Sunday, October 14, 2012

Simple Low-Pass Filter

After the odesk post, I did some major improvements in the firmware, and thus it wasn't as important to hire anyone anymore.

I've also looked into the Kalman filter, but for now, maybe a simple Low pass filter is enough...

Why? Well, just look at these graphs:


Raw Data

Low-Pass filter test 1




Low-Pass filter test 2


Isn't that lovely? I mean, it's pretty clear what is what. Obviously the data should be smoother, and is something I will experiment with some more. In a way though, it's good like that because if this can be handled, better data will obviously work as well! There will be a "calibration" mode where one will teach the device "walking" and "running", so what values that actually means, shouldn't matter as it will be based on the "calibration". In this test, one could say average of 500 is running, and average on 250 is walking, which is funny as 250 is half of 500... :)

So, I tweaked the low pass filter to put really low value on current raw data and I got this:

Low-Pass filter test 3 - 0.005


Low-Pass filter test 4 - 0.001


Look at that! I didn't even bother marking what is walking and running here as I suppose that is quite obvious! The main problem here though is that it will not reach 0 if you stop too soon... I guess that can be solved by just implementing some kind of "idle" timer of some sort... Again, it's only a problem when there is no data coming from the sensor, aka, no movement. So, I suppose a simple idle timer could just send 0 after a short while and that should solve that issue.

Wednesday, September 12, 2012

oDesk - Treadgaming Firmware Improvements

I thought I would give oDesk a try. And what better than to improve the firmware that is making this project stall for too long?

I'm busy with other projects as well, so I thought, why not pay someone to help me getting this project out there?

Thing is, I really want to the first impression and the quality of this product to be amazing! Which is why I haven't started selling seriously yet. I want the initial firmware to be useful, but the raw motion data I currently get just don't want to play nice with me. So, I put this up:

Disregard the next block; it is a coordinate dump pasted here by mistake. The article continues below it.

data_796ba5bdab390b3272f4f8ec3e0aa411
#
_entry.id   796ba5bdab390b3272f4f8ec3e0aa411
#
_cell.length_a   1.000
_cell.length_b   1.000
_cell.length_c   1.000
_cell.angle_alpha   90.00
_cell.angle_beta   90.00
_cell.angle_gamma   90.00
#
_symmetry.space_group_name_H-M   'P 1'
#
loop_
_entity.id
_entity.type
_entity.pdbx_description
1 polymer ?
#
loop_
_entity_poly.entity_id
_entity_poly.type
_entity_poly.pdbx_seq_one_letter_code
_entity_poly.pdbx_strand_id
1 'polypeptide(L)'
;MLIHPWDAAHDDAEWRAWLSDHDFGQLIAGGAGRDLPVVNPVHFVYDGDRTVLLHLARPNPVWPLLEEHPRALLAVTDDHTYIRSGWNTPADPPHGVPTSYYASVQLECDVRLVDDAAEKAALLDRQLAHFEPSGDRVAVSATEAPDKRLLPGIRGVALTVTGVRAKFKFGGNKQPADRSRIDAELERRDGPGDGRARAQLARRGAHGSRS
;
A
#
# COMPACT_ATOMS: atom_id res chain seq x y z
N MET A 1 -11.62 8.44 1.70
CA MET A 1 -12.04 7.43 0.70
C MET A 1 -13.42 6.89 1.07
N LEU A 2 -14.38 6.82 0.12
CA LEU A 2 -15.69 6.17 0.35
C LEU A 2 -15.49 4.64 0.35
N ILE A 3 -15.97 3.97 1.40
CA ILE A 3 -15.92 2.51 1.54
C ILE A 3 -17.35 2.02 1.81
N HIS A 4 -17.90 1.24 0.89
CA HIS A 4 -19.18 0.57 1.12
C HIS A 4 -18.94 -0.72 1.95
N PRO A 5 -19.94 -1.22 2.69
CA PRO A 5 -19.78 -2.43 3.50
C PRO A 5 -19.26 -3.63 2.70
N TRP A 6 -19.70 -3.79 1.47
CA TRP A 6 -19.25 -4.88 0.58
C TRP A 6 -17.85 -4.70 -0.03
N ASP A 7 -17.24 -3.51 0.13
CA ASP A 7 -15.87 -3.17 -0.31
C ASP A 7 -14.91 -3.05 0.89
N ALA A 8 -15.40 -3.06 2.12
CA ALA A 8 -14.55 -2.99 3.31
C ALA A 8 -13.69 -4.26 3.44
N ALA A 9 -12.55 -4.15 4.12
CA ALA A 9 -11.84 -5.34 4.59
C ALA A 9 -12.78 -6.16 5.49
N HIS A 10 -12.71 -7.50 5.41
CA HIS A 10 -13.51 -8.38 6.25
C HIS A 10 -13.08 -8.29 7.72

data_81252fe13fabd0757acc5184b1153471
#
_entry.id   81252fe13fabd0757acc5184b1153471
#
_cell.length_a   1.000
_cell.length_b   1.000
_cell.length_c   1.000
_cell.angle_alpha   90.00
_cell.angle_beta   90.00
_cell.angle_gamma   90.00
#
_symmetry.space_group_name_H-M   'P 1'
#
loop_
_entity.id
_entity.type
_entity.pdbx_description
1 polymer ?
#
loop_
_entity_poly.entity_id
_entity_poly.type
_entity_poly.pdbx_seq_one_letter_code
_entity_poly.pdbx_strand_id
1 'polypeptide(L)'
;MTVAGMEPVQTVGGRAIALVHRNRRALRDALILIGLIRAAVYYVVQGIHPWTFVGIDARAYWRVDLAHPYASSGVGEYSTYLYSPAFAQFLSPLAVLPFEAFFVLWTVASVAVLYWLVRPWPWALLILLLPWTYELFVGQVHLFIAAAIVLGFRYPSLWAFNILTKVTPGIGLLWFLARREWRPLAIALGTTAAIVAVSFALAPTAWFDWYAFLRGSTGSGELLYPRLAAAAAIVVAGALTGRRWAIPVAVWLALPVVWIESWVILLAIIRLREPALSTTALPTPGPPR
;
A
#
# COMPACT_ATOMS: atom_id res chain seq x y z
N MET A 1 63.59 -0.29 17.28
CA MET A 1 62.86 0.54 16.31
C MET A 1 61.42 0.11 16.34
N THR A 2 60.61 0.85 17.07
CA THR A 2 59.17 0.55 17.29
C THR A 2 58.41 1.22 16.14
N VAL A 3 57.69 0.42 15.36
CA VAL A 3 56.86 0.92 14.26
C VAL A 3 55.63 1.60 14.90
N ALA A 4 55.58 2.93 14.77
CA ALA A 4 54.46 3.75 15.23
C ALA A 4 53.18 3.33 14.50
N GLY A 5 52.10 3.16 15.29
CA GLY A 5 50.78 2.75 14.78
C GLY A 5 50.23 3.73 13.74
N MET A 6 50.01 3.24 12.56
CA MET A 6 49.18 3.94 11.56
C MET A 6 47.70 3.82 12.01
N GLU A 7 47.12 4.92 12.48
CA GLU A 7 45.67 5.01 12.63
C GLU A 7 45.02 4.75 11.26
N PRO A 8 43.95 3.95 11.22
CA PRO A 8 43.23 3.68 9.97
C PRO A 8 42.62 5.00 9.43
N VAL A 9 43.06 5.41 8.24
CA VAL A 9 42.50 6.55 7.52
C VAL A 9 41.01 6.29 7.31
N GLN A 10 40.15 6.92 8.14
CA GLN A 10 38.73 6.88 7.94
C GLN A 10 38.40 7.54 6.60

https://www.odesk.com/jobs/Treadgaming-Firmware-Improvements_~~3d304b5956ff3190

And hopefully, there will be someone that can help me with the things needed to get up to par with the quality I want before I sell this.

I'm also working on that "Mouse add on", which will be put up on Thingiverse as well, so people can create their own "Open Source High-end Mouse".

I just want the starting point to be an easy one. Naturally, then I'm hoping for community improvements. :)

Sunday, May 13, 2012

3D Printers Galore

It's almost getting ridiculous of all the 3D printers popping up these days.. and I'm sure more will come. Some are good progress, variety/derivatives, some just feels like greed. However, I like that the community is exploring possibilities and testing boundaries. That is a must for it to develop.

Here is a few 3D printers out there at the moment.



Currently, I'm looking forward to the high resolution projects.
We have DLP-Based Resin Printer and Lemon Curry, which I'm really looking forward too. However, the B9Creator just popped up at Kickstarter.


Sunday, April 15, 2012

Chocolate!


Extruding chocolate isn't anything new, but it's something I've also thought of doing with my 3D printer. And lately, there have been more activity about extruding chocolate, so I thought I post about it.

First of, we have this super expensive deal:
http://www.chocedge.com/

which those that follow me and 3D printing know just feels like a rip-off. Sure, you supposedly get everything ready to print with chocolate, but £746.40 ($983) is just ridiculous. If you buy a RepRap printer you can just print a chocolate extruder part and print both plastic and chocolate with your printer. Although I'm sure you could replace the extruder here to print with plastic too.

There is even an excellent post about one here: http://richrap.blogspot.se/2012/04/universal-paste-extruder-ceramic-food.html

And on Thingiverse you can find:
http://www.thingiverse.com/thing:20733 - Universal Paste Extruder for 3D printers
http://www.thingiverse.com/thing:18017 - Chocolate Extruder
http://www.thingiverse.com/thing:14421 - ultimaker syringe extruder II